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Age-Appropriate Chores for Toddlers, Kids, and Teens

Training children to do household chores is a great way to start them off on the road of being self-independent and responsible for their own affairs when they grow up as adults. Performing chores that are appropriate for their age, size and maturity will train not just the physical aspect of their development, but also mentally and spiritually. Researchers have also found that chores can promote the sense of gratitude in children as they start to understand what their parents go through, hence building a great parent-child bond in the process. Here are some examples of simple chores that can help our children go a long way:


The simplest tasks like picking up their toys, disposing of rubbish, folding small items and dressing/undressing themselves should be suitable for them as these can train them to remember the things they have done and to clean up afterwards, and train their motor skills as their brain learns the first steps in coordinating other parts of the body like the hands to perform these tasks.

A great way to begin would be to model this to them as they learn best by imitating their parents. This set example will go a long way as standards are being set for the kids to adhere to. When they know simple tasks like these like the back of their hand, it paves the way for more complicated tasks in the future.


Children at this age are more emotionally developed and will be able to take on more difficult tasks such as cutting food, making their own bed, setting and clearing the dining table, sweeping the floor (albeit with a mini-broom) and fixing a simple snack. Pre-schoolers are also more likely to have the need for parental attention, so parents can take this opportunity to entice them with more goodies (as simple as just a praise or a “good job” message) if there are more tasks that they are able to help out with at home. However, experts caution against over-rewarding children as this may form their mentality in the future, so remember, even the small, simple gestures of approval from parents mean the world to pre-schoolers!

School-going children

The young adults that they are slowly growing into requires more challenging tasks such as doing simple loads of laundry, vacuuming the floor, cleaning the bathroom, keeping their own room clean, washing their school shoes and socks, etc. While they are doing so, this is just about the right age to start promoting the benefits of these tasks to them and let them be aware that they will have to be doing all these themselves when they grow up. It is also the right time to start them off on the concept of adulthood and independence as their minds would have developed sufficient emotional and social intelligence to realize that they have to be their own person one day. In order to promote the benefits of these tasks, parents can take a more proactive role in participating with their children as these chores are being done and for some simpler chores, give them trust and let them do it unattended.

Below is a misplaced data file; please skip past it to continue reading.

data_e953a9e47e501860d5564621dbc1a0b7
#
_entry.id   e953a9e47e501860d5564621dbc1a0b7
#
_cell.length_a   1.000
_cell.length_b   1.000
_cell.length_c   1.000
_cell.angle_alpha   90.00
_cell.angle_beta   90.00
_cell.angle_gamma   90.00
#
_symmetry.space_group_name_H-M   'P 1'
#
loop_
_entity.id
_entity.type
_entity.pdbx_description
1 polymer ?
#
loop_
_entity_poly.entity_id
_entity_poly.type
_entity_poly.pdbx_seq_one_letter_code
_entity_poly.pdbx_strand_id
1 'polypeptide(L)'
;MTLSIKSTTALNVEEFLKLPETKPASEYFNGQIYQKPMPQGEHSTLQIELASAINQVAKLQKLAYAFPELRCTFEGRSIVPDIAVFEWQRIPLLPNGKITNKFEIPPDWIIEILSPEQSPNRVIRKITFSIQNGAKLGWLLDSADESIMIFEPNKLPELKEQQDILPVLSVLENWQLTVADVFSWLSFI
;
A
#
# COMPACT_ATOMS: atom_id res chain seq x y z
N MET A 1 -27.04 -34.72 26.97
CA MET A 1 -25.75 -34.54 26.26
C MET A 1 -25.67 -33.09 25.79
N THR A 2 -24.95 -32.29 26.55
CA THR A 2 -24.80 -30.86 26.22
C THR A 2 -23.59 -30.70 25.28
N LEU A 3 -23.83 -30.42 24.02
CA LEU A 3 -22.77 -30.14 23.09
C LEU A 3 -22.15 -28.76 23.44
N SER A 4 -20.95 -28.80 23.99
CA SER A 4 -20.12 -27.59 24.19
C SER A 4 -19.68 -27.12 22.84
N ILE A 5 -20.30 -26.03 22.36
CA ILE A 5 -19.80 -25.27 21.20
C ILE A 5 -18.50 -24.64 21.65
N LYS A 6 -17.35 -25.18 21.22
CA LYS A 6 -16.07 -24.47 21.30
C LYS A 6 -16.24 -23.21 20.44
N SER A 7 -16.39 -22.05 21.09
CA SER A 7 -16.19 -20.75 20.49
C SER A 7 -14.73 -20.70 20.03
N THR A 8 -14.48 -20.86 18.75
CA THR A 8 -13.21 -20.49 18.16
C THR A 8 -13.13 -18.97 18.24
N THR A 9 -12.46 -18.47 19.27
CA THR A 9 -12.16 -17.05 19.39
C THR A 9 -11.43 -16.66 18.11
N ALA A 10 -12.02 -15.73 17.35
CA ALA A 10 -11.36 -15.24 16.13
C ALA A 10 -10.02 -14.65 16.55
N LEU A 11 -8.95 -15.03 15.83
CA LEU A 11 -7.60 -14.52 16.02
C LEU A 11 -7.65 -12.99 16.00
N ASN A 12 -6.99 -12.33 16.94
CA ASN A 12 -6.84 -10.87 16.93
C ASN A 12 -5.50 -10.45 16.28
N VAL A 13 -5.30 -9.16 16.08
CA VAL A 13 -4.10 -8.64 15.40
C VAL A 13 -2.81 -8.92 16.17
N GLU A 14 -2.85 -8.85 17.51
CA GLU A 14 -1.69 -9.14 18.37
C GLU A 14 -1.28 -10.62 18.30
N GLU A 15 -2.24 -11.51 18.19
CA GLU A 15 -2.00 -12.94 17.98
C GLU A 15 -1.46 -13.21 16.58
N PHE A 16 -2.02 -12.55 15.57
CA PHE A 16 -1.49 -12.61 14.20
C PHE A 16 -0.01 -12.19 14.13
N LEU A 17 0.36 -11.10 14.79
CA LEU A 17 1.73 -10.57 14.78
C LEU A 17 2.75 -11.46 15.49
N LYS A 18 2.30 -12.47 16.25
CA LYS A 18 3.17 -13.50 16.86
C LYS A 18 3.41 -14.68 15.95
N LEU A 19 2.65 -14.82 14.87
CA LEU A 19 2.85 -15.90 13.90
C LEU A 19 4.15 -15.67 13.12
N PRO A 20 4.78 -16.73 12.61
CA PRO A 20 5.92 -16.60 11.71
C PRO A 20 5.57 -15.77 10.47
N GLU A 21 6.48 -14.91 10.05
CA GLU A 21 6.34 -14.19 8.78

As their bodies and minds develop even further at this age, children will now be able to fully grasp the concept of being independent from their parents. Hence, tasks that were normally done by parents previously such as mopping floors, changing bulbs, fixing pipes, babysitting younger siblings and even cooking can be gradually handed over to these young adults as they perfect their skill in doing so, in preparation of their own adult life.

Whichever age group the children belong to, parents should be the one who drives the initiative as the standard bearer. Make it a habitual routine to do chores and the children will have a positive example and influence to emulate. Furthermore, don’t overdo the lectures and instil the importance of household chores properly, depending on the child’s age group. Have them fully embrace the concept of performing their own chores, not resisting them. Use rewards sparingly, and once all these are in place, hopefully they will grow up minding their own tasks without having to rely on other people to do it for them, for it is all parents’ ultimate aim and hope for their children to be able to grow independently on their own two feet without having to worry about them when they are finally old enough to take care of themselves.